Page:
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Hellblazer #90
HB90
Story title(s)
'Dangerous Ground'
Art
Sean Phillips
Colours
Matt Hollingsworth
Letters
Clem Robins
Editor
Lou Stathis (editor), Axel Alonso (asst. editor)
Cover date
June 1995
Collected in
Previous issue
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John Constantine: Hellblazer #90 (June 1995) With the Rainbow Serpent poised to wipe white men off the planet, John comes up with an audacious con that works in both their favours...

Plot summaryEdit

Issue synopsis written by Chris Munn

Submerged in Dreamtime, John Constantine is now face to face with the Rainbow Serpent, which demands that he sing for forgiveness of his trespass onto her territory. Back in the real world, John has stopped blowing on his didjeridoo, much to the confusion of Jeffo and the rest of the aborigines. He’s figured out how to handle the Serpent, refusing to sing anything to her. The snake wraps him in her coils, but as he explains, her power can’t touch him because he’s a whiteman. The aborigines have stopped their dance, and because they are the real power of the Dreamtime that means the Serpent’s magic is fading. After a moment of thought, the Serpent asks him to make the aborigines dance again, and in the real world John again starts to blow on his didjeridoo and the ceremony continues. Constantine has figured out that the Serpent’s threats and messages mean nothing to the average whiteman, but that he’ll help her out for a price. The Serpent offers him the answer to any question he may ask, but he refuses and says, “Let’s just say you owe me one.”

Meanwhile, Kate Grimshaw thinks back to her childhood, to when her father committed suicide because he was forced to give his land to the aborigines. Now an old woman, she tells her men that the “abos” will move off their land no matter what. Back at the river, John has returned from the Dreamtime, and he asks Jeffo if he’s able to send a letter out from their location, saying he’s out to perform “just a little whiteman’s magic.”

A week or so passes, and Jeffo asks why they’ve been sitting around doing nothing when the whitemen are due to return soon. John tells him to have faith in the power of the whiteman’s symbols. On the surface, the letter he sent to Australia’s Director of Aboriginal Affairs said bugger all, but the threats hidden beneath the words will work just enough magic to get the job done. True enough, after reading the letter, the Director rejects the order forcing the aborigines to move.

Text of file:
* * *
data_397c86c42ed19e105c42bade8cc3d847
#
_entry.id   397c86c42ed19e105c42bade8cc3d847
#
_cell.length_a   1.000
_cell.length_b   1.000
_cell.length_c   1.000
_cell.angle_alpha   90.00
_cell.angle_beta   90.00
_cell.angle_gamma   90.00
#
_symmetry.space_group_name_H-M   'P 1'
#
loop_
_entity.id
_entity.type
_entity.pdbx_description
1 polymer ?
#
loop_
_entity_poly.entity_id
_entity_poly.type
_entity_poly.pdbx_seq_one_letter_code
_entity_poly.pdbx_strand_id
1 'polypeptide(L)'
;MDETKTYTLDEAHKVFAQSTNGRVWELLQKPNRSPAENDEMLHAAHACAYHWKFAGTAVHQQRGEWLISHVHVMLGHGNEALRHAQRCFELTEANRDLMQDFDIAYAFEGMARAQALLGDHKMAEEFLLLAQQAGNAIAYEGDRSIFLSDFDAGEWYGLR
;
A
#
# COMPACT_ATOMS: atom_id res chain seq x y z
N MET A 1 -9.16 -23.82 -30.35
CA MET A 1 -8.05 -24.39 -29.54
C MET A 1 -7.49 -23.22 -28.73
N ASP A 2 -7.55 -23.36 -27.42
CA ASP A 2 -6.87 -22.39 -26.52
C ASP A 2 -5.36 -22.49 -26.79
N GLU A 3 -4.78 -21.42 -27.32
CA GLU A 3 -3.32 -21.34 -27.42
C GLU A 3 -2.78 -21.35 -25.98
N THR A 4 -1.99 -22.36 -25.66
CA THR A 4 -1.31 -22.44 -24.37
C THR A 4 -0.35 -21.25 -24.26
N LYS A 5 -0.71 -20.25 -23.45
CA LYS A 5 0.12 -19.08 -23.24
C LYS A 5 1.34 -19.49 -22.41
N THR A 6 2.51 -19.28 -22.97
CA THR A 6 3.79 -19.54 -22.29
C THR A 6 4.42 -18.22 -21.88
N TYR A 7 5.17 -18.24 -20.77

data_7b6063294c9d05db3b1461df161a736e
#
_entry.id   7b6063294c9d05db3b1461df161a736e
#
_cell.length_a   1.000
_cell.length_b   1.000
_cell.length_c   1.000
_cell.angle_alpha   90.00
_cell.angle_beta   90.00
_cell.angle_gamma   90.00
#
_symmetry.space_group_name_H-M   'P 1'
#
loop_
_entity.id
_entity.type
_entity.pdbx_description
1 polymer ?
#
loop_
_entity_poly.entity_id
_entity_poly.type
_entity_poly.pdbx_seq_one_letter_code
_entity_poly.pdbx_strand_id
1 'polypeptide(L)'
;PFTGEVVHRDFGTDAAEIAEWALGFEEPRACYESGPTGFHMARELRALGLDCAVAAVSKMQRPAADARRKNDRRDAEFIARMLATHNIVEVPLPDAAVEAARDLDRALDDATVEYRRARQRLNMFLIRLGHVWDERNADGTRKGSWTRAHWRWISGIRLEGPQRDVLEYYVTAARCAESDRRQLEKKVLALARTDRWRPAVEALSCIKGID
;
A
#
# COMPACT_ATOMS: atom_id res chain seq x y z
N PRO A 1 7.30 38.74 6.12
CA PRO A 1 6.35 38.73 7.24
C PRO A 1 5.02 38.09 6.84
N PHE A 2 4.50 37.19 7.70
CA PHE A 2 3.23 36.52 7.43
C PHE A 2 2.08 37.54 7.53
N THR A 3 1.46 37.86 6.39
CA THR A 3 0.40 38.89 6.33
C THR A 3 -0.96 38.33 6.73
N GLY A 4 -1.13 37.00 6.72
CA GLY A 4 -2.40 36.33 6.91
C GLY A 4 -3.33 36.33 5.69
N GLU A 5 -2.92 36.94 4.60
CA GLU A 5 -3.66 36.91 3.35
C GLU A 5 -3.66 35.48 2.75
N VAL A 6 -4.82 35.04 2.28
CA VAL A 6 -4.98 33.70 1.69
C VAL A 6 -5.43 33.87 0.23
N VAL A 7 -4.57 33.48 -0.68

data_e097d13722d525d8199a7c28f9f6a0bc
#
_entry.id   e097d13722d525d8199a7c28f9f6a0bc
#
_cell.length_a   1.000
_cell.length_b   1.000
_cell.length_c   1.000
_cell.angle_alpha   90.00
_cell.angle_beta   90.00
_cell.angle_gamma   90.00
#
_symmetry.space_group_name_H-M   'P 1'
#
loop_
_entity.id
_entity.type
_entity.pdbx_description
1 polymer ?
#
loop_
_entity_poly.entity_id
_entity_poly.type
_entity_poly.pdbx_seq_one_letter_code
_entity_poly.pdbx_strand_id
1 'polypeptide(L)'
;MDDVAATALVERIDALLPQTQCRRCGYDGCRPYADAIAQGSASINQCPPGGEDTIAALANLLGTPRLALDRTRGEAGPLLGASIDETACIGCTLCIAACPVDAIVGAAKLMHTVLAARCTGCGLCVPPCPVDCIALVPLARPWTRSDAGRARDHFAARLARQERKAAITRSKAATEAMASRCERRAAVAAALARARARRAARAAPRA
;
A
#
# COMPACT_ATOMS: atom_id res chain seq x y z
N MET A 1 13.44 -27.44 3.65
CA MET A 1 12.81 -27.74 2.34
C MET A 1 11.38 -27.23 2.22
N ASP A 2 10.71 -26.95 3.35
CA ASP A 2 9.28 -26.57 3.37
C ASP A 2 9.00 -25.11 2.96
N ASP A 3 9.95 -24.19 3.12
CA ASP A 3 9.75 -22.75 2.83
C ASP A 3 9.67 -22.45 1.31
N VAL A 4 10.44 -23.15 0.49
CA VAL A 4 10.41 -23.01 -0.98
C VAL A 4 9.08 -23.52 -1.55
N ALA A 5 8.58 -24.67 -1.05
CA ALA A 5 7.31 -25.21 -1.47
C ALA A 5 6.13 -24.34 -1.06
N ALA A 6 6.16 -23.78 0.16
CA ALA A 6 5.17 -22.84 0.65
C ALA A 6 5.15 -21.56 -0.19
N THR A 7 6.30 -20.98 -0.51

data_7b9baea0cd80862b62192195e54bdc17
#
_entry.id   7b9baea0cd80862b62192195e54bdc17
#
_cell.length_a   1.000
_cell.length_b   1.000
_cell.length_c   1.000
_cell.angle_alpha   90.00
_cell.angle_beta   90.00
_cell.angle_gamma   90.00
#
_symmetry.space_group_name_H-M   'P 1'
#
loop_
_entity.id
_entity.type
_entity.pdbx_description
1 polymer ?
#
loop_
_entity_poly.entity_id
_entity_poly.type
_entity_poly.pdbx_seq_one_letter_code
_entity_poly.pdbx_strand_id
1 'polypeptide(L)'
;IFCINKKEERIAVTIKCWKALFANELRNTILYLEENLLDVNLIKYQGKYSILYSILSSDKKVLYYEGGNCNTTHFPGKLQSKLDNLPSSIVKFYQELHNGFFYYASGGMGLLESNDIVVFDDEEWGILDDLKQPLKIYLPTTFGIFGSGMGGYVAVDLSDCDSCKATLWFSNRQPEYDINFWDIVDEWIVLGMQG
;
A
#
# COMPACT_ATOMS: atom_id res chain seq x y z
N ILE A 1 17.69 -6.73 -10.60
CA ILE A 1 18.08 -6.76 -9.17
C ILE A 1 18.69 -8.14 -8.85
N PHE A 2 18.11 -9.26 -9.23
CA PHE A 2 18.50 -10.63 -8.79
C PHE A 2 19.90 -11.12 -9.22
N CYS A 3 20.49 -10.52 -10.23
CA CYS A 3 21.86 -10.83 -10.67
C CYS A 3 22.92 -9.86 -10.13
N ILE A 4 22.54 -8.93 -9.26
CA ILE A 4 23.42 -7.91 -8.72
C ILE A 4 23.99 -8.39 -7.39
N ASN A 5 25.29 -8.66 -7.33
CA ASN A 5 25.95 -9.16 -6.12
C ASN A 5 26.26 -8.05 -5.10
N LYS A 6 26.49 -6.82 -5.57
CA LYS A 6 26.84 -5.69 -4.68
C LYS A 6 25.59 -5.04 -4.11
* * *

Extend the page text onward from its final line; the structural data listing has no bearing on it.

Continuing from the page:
Unaware of this new development, Grimshaw and her men return to the river to make the aborigines leave. John smarts off and receives a rifle butt to the face for his trouble. Grimshaw holds him at gunpoint and gives the Indians two minutes to leave before her men start shooting. Instead of leaving, however, the tribe begins to dance, and to the surprise of the whitemen the Dreamtime begins to merge with the real world. The Rainbow Serpent emerges from the water and makes short work of the men, killing them all. Before it kills Grimshaw, the snake tells her that “whitey shouldn’t have disturbed my dream.” After the work is done, John tells the Serpent that it really owes him now. The snake says it will let him know and then returns to the river.

The next day, after a brief goodbye to Jeffo, John is on a plane back to London. He realizes that this small victory was just the beginning of the Serpent’s battle against the whiteman, because like Jeffo told him: “Everything comes from a seed.” The plane then passes over an open field, one that has the shape of a large, spiraled snake cut into the grass.

ContinuityEdit

DiscontinuityEdit

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GoofsEdit

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NotesEdit

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